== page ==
Understanding Hydraulic Manifold Blocks and Their Uses
Hydraulic Manifold Blocks are also called Hydraulic Valve Blocks, and they are machine parts that act as junctions between components in a Hydraulic System to regulate fluid flow. Some of the elements that utilise these blocks include pumps and actuators. The design of Hydraulic Manifolds allows an operator to monitor how fluid moves in different parts just as a switchboard does with an electric current. A good example of how a manifold works is in a backhoe loader. In this machine, there is a front and back bucket with telescopic arms, where the fluid flows. A Manifold in this instance is attached to the levers, and when operated, it diverts, shuts off or turns on the flow to the arms. The operation of the Manifold determines how it behaves.
Manifold Blocks comprise interconnections of hydraulic valves. The way these connect to one another dictates the control options of a manifold. These valves work to regulate the flow of oil in the circuit and then direct it to a hose system connected to a work device. It is how the Manifold controls distribution. The consolidation of varied parts in a metal chunk comes with its advantages. For one, the layout it creates is logical and without clutter. Having all the components together means that fittings are less. Parts also occupy minimal space this way. There is also the benefit of reduced leak points, less assembly time and pressure drop.
Choosing a Manifold
Various considerations are vital when picking a Manifold for specific applications. The material and finish will determine how much pressure the Manifold can handle. Durability is also dependent on the material type. Other fundamentals to look at include; electrical voltage and connection, the number of valves, temperatures and environmental conditions and duty cycle. You also have to know what the fluid type is, the seal material, port sizes, flow conditions and mounting.
A Hydraulic Manifold has a vast range of applications. One area where it is commonly in use is in food processing where a lot of the operations require machinery. Other uses include oil field and farm equipment, off-highway equipment, heavy construction machines and valve operations. Marine, medical and pharmaceutical industries also have various uses of Manifolds.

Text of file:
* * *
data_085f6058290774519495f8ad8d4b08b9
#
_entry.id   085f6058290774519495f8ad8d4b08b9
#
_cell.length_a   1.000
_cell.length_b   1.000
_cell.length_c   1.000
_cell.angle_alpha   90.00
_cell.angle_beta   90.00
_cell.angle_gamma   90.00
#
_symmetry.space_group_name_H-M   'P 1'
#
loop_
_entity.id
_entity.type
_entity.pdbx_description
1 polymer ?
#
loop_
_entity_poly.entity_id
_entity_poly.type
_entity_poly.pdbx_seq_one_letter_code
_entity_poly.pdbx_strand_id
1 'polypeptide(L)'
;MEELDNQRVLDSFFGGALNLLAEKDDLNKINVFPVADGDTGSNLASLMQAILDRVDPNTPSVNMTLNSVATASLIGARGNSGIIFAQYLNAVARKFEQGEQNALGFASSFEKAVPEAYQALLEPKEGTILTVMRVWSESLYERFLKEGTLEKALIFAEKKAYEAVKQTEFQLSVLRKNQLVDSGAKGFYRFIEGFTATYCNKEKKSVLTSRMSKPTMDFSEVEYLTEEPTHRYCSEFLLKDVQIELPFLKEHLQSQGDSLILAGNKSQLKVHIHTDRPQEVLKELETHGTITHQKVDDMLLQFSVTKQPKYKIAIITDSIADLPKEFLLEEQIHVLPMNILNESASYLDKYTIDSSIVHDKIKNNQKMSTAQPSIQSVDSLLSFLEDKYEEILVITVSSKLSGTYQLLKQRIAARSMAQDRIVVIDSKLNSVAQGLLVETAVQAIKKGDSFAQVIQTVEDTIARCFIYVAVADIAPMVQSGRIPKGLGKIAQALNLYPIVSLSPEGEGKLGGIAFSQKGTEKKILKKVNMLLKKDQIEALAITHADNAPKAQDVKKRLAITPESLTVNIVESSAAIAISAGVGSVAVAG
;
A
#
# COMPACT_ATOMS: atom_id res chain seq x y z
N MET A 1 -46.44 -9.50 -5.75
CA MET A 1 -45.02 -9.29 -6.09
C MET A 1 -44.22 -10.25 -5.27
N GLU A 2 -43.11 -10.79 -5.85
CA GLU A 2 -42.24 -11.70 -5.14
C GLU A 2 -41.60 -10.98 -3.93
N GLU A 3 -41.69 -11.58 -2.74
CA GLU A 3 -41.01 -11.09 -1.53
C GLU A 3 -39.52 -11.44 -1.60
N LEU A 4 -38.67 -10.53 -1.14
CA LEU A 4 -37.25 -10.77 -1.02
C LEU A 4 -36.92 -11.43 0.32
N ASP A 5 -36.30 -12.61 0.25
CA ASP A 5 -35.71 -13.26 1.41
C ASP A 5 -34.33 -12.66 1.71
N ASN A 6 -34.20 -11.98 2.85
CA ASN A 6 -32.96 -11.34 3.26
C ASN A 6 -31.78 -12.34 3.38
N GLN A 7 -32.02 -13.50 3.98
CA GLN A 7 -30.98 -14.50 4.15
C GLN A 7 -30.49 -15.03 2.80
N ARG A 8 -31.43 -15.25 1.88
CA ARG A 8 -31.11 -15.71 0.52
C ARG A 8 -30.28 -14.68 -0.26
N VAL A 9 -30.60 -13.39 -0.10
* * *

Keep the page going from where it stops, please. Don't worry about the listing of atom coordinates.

A Hydraulic Manifold Block comes in different designs. The first is the single-piece or mono-block style. With this Manifold, all the components are in one metal chunk. This class is further subdivided into Laminar and Drilled Manifolds. Laminar Manifolds contain several metal layers with holes that create passages when these layers are stacked together through brazing. The fluid paths are sandwiched between these metal layers. A Laminar Manifold block can have as many valves as the application requires. The customisation of this single-piece Manifold makes it very expensive and hard to replace in case of circuit changes. A Drilled manifold, on the other hand, is made with a single slab drilled with holes for passages. The valves and other components are inserted into the cavities. The design of Drilled Manifolds allows them to endure more pressure, making them virtually unbreakable.
Modular Manifold Blocks
A Modular Hydraulic Manifold is designed to hold one or two valves in the series of interconnecting passages present. It is possible to add a Modular Manifold to existing ones. The assembly of Modular Manifolds can be in stacks or horizontal. The connections between one Hydraulic Manifold and the next will vary from one engineer to another. Usually, there is an addition of plates between the primary building blocks to provide spacing requirements. Others are attached to the ends of the Manifold for sealing. Drilling of these plates provides connections for pumps and tanks. The biggest advantage that a Modular Manifold Block has over a single-piece is the modification ability, depending on evolving needs.